Lyell’s Geological column
The uniformitarian view of the Earth’s rock strata is only a theory, one way of interpreting the data. Lyell’s view that each strata represents vast geological ages and normal, current processes, instead of catastrophes was born more out of his desire to discredit the Biblical flood story, as Darwin later admitted, than from a careful unbiased study of the data. His view is now being seriously questioned by many modern geologists. Some of the evidence that Lyell ignored and that has caused scientists to begin to rethink uniformitarianism is:
· Fossils are not formed under normal conditions, try throwing a dead fish on your lawn, and see if it is fossilized or quickly devoured by competing bacteria and predators. In order to prevent rapid decomposition, fossils must be buried quickly. There is no evidence today on the bottom of lakes or seas anywhere of any fossilization going on that compares in the least with what we find in the sedimentary rocks. Rock strata which contain fossils had to have been laid rapidly, representing minutes or hours, not vast geological ages.
· Over the vast majority of the earth, most of the strata are missing or found in the wrong order. In many places the older layers lay on the younger with no sign of over-thrusting, such as at Mt. Yamnuska, Alberta, where the Cambrian lays on top of Cretaceous. This is not surprising when you realize the concept of the column was formed long before most of the earth’s geography had been studied or radiometric dating had been used.
· Multiple rock layers lie on top of each other with a knife like plane between any two beds that can be observed for miles with no sign of erosion between them. How could millions of years have elapsed between these great geological ages, without any erosion taking place?
· Not only is there no sign of erosion between layers, there is no sign of bio-turbation (rooting of plants, animal burrows, worm activity.etc.) within the layers themselves. Yet scientists have observed that surface or single layers laid down by any process, are riddled with signs of life in a short period of time, unless quickly buried by other layers. Formations containing layers without bio-turbation had to have been laid very quickly, not slowly over millions of years.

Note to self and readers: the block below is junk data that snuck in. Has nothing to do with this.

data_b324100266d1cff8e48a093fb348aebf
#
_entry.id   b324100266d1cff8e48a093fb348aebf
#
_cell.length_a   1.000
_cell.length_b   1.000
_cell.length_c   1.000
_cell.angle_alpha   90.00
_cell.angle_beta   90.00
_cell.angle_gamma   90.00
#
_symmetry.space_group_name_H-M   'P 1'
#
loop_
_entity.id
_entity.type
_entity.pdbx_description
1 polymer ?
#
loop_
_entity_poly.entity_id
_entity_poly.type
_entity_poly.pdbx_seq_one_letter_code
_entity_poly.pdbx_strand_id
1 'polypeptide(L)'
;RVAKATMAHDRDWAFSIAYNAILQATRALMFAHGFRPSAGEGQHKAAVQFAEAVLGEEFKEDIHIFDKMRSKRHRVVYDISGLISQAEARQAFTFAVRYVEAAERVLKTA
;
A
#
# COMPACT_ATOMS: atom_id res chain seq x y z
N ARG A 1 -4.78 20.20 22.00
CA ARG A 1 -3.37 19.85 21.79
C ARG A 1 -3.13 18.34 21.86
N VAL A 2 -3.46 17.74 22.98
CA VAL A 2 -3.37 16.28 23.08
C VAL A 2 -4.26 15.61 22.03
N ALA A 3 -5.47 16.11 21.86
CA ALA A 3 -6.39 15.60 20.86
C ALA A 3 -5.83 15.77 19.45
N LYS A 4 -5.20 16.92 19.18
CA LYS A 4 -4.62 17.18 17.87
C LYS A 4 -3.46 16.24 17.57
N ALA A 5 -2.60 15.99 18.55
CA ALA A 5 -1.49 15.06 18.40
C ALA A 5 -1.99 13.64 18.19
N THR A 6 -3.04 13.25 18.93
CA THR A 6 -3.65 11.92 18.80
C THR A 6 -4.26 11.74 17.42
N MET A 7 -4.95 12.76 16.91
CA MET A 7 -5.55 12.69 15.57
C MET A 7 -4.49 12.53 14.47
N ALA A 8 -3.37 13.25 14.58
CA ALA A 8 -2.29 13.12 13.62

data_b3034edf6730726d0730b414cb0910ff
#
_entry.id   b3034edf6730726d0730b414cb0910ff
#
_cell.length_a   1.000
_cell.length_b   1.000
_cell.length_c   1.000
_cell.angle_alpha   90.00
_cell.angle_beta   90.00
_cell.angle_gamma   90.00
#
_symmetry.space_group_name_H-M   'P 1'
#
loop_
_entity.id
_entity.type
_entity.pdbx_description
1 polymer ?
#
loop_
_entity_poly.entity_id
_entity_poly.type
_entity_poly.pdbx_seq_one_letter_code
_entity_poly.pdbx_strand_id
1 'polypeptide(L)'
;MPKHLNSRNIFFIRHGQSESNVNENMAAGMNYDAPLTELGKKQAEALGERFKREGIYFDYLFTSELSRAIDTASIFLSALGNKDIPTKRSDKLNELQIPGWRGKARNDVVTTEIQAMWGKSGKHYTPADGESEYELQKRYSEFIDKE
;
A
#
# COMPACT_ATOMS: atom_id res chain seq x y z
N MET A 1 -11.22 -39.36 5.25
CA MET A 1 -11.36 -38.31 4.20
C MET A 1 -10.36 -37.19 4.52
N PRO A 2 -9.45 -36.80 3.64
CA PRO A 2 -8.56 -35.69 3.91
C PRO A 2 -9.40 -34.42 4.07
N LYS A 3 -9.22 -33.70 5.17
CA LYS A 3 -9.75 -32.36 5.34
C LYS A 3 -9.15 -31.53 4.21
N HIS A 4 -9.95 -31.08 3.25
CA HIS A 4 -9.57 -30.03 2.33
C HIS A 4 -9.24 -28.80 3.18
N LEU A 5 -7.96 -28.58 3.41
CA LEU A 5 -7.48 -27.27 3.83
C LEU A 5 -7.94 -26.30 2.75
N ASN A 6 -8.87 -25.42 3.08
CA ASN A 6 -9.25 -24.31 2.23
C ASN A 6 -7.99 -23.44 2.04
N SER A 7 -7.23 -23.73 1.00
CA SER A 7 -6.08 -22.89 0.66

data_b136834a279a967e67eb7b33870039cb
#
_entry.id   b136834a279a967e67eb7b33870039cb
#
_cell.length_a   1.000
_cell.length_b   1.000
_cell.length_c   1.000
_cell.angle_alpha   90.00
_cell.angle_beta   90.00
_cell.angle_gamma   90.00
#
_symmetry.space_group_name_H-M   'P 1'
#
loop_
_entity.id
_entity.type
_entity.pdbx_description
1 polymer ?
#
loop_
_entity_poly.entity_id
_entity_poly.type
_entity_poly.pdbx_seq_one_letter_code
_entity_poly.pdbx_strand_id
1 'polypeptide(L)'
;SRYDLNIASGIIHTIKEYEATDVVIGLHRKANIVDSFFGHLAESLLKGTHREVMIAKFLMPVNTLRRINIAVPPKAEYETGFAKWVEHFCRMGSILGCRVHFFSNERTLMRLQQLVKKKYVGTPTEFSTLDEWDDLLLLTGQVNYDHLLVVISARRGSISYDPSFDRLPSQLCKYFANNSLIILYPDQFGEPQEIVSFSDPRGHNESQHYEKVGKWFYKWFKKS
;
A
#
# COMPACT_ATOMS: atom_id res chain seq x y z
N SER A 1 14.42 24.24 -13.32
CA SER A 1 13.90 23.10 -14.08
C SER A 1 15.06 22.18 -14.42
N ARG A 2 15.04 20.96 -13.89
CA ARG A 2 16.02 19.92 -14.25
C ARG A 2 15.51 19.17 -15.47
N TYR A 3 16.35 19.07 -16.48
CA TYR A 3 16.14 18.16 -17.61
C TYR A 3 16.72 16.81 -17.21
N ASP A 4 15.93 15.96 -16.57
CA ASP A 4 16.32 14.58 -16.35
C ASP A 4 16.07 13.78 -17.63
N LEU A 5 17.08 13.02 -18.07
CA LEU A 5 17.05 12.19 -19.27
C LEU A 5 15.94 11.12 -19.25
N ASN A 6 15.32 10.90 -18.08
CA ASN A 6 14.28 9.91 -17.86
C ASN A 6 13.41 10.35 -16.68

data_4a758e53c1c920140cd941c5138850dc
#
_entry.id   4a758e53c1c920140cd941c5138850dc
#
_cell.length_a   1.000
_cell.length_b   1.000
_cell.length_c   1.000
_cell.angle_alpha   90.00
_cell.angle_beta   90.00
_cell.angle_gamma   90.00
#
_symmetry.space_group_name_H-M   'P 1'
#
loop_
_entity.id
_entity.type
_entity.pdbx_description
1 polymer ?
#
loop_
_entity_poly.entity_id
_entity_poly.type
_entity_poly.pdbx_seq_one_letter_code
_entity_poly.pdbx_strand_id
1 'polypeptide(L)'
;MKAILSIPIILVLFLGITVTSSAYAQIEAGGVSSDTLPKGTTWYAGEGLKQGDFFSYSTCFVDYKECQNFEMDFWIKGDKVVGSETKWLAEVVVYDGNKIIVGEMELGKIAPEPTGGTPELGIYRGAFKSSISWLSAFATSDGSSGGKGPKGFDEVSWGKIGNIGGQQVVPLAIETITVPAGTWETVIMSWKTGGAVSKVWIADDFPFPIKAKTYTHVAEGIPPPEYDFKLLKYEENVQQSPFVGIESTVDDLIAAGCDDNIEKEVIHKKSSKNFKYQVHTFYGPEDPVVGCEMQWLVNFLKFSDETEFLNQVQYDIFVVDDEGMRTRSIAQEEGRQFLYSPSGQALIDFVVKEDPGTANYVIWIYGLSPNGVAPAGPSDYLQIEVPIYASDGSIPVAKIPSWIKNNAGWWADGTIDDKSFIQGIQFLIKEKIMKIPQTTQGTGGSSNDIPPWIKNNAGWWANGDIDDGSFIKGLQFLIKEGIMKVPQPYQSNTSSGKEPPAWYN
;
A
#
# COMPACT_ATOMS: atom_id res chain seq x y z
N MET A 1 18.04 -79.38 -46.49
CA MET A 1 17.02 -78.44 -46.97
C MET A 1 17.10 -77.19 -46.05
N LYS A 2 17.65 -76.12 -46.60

· Polystrate fossils (fossils that penetrate more than one geological layer) are common. For example, how could trees remain upright for thousands of centuries while two or more geological ages slowly buried them? Trees fall down and rot under normal, observable processes. Such fossils imply rapid deposition of these layers, not millions of years.
· At Mt. St. Helens, hundreds of feet of sedimentation were laid down which contained many different layers of strata, and yet they were observed by scientists to have been deposited in hours, not the millions of years that previously would have been assumed.
“Once an organism dies…there is usually intense competition for the nutrients stored in its body. This combined with physical weathering and dissolution of its hard parts soon leads to its destruction, unless the remains are quickly buried. These mechanisms contrast with the popular image of burial as a slow accumulation of sediment through long periods of time.”
Behrensmeyer, American Scientist 72 Nov.- Dec.1984, 560
Gee, I wonder where that idea came from?